I don't own Accelerated C++, but it has a good reputation and I doubt you need another "beginning" C++ book. However, one of my mottos is, "You can never have too many programming books!" (I'm only a amateur/hobbyist programmer, but I have a bookshelf-full of programming books.)

    IMHO, a good reference book would include ALL of the functions in the C++ standard libraries, and a example (or two) for each function. I've looked for such a book, and it does not exist! There are a couple of complete online references (i.e. cppreference.com and Dinkumware.com), but there is little or no explanation or sample code. And of course, the C++ language standard itself (available in PDF form from ANSI) is a complete reference, but it's a highly "technical" document with no example-code... I suppose if I could have only one reference, I'd choose the ANSI C++ language standard... It's complete, and it is THE standard.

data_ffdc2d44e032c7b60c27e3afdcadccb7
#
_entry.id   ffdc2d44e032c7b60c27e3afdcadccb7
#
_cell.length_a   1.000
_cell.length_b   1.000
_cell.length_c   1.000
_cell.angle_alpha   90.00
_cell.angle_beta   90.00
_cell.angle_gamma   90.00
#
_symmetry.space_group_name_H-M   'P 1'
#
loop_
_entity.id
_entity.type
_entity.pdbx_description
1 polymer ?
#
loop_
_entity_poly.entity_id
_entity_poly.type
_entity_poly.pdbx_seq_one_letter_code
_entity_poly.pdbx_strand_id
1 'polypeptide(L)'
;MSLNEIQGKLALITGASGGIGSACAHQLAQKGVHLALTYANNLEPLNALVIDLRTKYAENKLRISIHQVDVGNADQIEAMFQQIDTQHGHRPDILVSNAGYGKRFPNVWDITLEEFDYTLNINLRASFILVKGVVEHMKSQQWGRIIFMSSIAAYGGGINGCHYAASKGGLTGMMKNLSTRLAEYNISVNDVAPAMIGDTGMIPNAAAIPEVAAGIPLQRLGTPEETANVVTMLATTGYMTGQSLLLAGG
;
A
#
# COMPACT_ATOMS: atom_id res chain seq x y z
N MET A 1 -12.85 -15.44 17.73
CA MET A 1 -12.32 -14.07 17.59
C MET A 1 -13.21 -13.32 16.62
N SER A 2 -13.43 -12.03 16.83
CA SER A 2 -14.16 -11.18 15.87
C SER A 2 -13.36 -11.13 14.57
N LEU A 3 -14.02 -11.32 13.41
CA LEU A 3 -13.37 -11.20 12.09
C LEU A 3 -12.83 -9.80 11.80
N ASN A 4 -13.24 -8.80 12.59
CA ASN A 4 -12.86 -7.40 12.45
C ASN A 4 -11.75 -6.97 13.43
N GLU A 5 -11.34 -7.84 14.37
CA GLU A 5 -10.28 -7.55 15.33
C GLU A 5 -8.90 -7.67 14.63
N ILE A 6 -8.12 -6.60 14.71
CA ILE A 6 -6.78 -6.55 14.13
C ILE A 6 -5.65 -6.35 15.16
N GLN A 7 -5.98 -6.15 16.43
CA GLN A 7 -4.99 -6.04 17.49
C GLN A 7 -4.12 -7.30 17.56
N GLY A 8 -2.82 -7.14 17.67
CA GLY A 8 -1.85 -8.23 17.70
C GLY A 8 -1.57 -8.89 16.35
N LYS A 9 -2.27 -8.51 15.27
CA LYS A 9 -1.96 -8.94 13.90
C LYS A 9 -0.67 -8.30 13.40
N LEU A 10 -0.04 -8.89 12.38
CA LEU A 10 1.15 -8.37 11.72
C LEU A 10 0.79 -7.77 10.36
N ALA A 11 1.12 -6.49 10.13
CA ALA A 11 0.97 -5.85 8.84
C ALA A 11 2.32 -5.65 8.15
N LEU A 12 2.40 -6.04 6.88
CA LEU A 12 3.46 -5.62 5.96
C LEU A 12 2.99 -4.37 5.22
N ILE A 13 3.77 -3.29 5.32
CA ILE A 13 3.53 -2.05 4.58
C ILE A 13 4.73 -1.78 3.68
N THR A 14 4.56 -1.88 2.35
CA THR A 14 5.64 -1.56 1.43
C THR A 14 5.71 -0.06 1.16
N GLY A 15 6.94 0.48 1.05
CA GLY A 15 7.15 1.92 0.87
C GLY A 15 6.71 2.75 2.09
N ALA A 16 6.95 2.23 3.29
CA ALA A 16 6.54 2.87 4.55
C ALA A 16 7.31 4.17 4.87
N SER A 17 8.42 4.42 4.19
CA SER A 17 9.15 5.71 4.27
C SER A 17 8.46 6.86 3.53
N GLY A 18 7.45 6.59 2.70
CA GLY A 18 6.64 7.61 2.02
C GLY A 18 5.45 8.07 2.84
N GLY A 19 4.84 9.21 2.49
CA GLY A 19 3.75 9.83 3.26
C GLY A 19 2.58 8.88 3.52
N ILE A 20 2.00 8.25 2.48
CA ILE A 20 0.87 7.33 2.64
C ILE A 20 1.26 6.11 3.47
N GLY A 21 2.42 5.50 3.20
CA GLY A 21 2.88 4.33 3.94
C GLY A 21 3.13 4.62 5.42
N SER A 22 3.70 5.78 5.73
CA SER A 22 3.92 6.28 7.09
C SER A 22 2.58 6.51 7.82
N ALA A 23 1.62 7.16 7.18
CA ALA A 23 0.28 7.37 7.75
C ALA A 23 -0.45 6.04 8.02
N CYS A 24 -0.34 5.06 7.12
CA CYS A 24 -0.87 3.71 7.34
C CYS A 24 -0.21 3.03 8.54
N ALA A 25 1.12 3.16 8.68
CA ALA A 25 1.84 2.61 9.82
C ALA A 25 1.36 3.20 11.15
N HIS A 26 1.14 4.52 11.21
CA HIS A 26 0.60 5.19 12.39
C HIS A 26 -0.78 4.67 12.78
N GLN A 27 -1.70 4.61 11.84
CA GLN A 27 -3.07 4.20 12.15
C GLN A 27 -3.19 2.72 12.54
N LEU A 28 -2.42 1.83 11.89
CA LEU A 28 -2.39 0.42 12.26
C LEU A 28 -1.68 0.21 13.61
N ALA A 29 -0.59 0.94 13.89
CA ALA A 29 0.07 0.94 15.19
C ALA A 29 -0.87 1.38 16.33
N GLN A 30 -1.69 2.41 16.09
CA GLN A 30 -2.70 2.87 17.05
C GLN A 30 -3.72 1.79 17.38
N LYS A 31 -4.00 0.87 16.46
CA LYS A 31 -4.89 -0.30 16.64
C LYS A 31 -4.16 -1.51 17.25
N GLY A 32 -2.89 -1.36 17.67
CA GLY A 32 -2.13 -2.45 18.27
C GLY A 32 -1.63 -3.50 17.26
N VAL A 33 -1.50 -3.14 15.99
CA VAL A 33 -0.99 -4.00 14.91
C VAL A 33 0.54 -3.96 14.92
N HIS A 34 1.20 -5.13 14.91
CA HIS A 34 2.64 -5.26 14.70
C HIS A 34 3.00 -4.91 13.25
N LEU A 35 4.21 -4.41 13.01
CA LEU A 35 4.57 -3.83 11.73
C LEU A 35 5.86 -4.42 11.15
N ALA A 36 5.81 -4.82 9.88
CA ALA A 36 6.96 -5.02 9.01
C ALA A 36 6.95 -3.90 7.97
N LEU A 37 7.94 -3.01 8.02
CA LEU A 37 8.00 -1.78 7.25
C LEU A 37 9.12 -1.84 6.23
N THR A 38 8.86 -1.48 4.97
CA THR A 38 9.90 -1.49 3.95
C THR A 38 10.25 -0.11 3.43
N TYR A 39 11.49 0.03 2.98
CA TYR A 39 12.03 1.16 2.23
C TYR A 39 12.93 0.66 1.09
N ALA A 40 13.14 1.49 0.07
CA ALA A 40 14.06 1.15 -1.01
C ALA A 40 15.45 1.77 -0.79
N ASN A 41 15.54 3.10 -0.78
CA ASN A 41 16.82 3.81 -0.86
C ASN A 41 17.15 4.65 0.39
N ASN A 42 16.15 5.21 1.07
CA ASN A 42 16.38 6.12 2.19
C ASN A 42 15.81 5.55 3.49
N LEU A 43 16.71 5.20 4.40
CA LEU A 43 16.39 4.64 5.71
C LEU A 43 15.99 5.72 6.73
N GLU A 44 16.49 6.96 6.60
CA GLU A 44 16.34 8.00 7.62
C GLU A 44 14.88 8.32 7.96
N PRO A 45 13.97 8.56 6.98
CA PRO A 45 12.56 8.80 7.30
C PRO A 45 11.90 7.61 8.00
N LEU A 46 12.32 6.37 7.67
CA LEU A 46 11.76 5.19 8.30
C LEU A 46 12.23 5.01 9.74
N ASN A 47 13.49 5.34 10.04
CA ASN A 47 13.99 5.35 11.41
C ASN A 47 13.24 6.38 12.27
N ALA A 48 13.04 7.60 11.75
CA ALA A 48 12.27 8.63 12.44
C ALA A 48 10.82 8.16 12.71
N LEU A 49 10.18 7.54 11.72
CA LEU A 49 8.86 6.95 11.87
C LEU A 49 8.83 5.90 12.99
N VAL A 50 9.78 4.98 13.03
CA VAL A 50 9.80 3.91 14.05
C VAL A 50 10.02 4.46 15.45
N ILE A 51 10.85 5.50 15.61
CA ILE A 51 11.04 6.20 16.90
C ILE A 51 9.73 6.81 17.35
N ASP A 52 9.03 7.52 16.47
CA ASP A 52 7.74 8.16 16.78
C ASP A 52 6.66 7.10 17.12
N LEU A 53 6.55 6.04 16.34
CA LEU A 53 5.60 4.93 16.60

Like I said, you can never have too many programing books. After you've worked your way through Accelerated C++, you can download a FREE PDF copy of Thinking In C++. It covers several topics in great depth (two volumes, ~1600 pages total), and it does make a good reference... just not a complete reference. And, at that point you can decide if you want to learn more standard C++, or if you want to start learning some specialized topic like GUI programming, general graphics, network programming, etc.